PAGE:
Haemochro­mato­sis dam­ages tis­sue


HAEMOCHRO­MATO­SIS IS a ge­netic dis­or­der which causes the body to ab­sorb an ex­ces­sive amount of iron from the diet. The iron may be de­posited in var­i­ous or­gans, mainly the liver, but also the heart, pan­creas, en­docrine glands and joints. Over time, these de­posits of iron may cause dam­age to tis­sues.


In­her­ited dis­or­ders are caused by de­fec­tive genes in the cells which make up the body. To de­velop Haemochro­mato­sis one has to in­herit a de­fec­tive gene from both par­ents. Many of the symp­toms as­so­ci­ated with Haemochro­mato­sis are found in other dis­or­ders. Most in­di­vid­u­als who have Haemochro­mato­sis de­velop, in time, at least one or two of the fol­low­ing symp­toms: * Chronic fa­tigue, weak­ness or lethargy. * Ab­dom­i­nal pain in the stomach re­gion or up­per right-hand side.

* Arthri­tis which is par­tic­u­larly com­mon in the first two fin­gers. * Late on­set di­a­betes. * Liver dis­or­ders. * Sex­ual dis­or­ders such as loss of sex drive, im­po­tence in men, ab­sent or scanty men­strual pe­ri­ods and early menopause in women.

* Car­diomy­opa­thy - a dis­ease of the heart mus­cle-may de­velop.

* Neu­ro­log­i­cal or psy­chi­atric dis­or­ders leading to im­paired mem­ory, mood swings, ir­ri­tabil­ity and de­pres­sion.

* Bronz­ing of the skin or a per­ma­nent tan.


Iron tests such as Fer­ritin lev­els and Trans­fer­rin Sat­u­ra­tion lev­els give an in­di­ca­tion of the amount of iron stored in the body, as well as the iron ac­cu­mu­lated in the body. These tests serve to in­di­cate those who should pro­ceed to be ge­net­i­cally tested and also guide doc­tors when treat­ing pa­tients with Haemochro­mato­sis.

Ge­netic test­ing for the Haemochro­mato­sis gene mu­ta­tion is pos­i­tive in over 90% of those af­fected. It will also help to iden­tify other fam­ily

Haemochro­mato­sis his­tol­ogy of liver cell tis­sue mem­bers at risk of iron over­load.

Liver biopsy, which in­volves re­moval of a small sam­ple of the liver us­ing a small nee­dle, is oc­ca­sion­ally rec­om­mended when pa­tients' blood tests re­veal liver dam­age or when pa­tients' fer­ritin lev­els are ex­tremely high. This in­ves­ti­ga­tion gives an in­di­ca­tion as to the de­gree of tis­sue dam­age which may have oc­curred.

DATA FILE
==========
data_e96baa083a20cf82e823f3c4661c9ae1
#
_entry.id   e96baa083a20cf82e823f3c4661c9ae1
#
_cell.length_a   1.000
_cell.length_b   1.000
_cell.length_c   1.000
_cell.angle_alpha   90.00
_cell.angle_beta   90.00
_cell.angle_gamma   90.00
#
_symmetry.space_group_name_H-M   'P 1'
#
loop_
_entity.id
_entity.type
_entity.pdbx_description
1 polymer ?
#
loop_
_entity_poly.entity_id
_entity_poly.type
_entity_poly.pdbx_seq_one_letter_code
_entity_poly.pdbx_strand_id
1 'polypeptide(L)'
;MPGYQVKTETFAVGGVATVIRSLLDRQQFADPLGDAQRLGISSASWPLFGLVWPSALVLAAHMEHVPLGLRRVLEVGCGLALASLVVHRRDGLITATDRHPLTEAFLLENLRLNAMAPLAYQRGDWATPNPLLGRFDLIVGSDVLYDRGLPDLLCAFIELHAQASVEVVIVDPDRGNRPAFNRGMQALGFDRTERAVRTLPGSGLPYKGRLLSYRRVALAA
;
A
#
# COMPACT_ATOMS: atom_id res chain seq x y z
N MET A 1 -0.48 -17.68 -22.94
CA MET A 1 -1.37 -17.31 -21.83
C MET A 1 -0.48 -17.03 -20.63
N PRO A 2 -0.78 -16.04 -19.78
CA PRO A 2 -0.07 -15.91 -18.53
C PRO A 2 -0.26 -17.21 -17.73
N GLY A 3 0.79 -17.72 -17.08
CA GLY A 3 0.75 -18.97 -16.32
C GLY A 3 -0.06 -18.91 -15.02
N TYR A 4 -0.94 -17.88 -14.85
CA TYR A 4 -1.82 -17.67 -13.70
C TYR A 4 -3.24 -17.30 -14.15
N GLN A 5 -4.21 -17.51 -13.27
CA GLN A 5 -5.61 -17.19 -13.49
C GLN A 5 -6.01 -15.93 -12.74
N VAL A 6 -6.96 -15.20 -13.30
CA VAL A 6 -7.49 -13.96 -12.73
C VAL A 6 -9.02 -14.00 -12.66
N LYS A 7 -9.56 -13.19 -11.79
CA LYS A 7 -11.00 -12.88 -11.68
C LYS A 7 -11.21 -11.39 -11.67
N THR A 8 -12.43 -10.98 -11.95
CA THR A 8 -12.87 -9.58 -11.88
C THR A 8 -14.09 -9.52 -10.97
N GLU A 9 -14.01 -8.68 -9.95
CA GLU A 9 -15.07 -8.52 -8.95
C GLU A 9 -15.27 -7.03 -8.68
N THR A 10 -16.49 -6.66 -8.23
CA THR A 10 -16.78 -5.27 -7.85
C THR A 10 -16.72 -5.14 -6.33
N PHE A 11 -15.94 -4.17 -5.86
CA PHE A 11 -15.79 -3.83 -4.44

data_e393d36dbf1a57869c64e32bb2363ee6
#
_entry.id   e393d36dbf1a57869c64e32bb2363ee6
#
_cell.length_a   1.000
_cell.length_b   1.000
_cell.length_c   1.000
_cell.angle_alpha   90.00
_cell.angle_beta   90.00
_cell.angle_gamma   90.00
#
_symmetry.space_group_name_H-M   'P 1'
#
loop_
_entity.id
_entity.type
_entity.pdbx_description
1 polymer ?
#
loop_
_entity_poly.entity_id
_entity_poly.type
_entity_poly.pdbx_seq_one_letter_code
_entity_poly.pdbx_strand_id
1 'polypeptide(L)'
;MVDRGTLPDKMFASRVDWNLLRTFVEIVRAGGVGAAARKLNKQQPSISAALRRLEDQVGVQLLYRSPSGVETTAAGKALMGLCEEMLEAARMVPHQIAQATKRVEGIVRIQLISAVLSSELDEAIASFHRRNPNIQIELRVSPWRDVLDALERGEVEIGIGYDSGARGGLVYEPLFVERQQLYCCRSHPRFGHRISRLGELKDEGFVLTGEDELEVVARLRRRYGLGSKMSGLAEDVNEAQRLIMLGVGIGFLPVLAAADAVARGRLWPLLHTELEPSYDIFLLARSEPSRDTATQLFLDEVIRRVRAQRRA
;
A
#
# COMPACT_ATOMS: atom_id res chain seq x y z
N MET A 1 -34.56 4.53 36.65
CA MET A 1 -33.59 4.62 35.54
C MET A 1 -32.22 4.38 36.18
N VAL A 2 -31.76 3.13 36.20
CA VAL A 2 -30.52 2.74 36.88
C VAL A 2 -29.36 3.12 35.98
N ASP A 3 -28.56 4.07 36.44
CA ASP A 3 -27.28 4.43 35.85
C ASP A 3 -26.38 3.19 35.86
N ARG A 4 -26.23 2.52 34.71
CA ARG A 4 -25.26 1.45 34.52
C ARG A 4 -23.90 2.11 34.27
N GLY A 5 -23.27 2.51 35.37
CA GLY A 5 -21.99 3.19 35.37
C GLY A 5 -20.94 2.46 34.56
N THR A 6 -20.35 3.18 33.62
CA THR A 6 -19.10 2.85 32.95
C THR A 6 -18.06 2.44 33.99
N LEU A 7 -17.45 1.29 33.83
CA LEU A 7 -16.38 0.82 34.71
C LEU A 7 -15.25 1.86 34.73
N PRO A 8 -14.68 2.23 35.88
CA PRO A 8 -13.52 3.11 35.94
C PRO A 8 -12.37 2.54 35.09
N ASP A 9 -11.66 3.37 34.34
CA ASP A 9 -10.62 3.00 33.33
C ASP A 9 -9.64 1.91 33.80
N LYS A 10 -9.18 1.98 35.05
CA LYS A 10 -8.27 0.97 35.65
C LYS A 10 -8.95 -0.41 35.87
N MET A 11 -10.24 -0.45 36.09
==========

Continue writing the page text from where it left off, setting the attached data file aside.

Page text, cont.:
Rel­a­tives at risk of de­vel­op­ing iron over­load should be tested. This is es­sen­tial in the case of broth­ers and sis­ters who stand a 1 in 4 chance of be­ing af­fected. Par­ents and chil­dren from the age of 18 years should also be tested.


Treat­ment con­sists of reg­u­lar re­moval of blood in a pro­ce­dure known as phle­botomy. It is usu­ally per­formed once weekly depend­ing on the

“It is not pos­si­ble to treat Haemochro­mato­sis on a low iron diet alone.”

de­gree of iron over­load. Dur­ing treat­ment, serum fer­ritin lev­els are mon­i­tored and treat­ment usu­ally continues un­til the fer­ritin level reaches 20. As ex­cess iron will con­tinue to be ab­sorbed, the in­di­vid­ual will need oc­ca­sional phle­botomy ses­sions, on aver­age ev­ery 3-4 months for the rest of their life­time. Mon­i­tor­ing of trans­fer­rin sat­u­ra­tion and fer­ritin is used to as­sess whether phle­botomy is re­quired more or less of­ten.

It is not pos­si­ble to treat Haemochro­mato­sis on a low iron diet alone. The fol­low­ing rec­om­men­da­tions are im­por­tant, how­ever:

* Vi­ta­min sup­ple­ments or ton­ics con­tain­ing iron and break­fast ce­re­als for­ti­fied with iron should be avoided.

* Vi­ta­min C should also be avoided as it in­creases the ab­sorp­tion of iron from our diet.

* Di­etary of­fal should be re­duced, as should red meat con­sump­tion.

* Al­co­hol in­take should be min­imised, par­tic­u­larly with meals as it may in­crease iron ab­sorp­tion.

* Tea and all milk prod­ucts taken with meals re­duce the amount of iron ab­sorbed.

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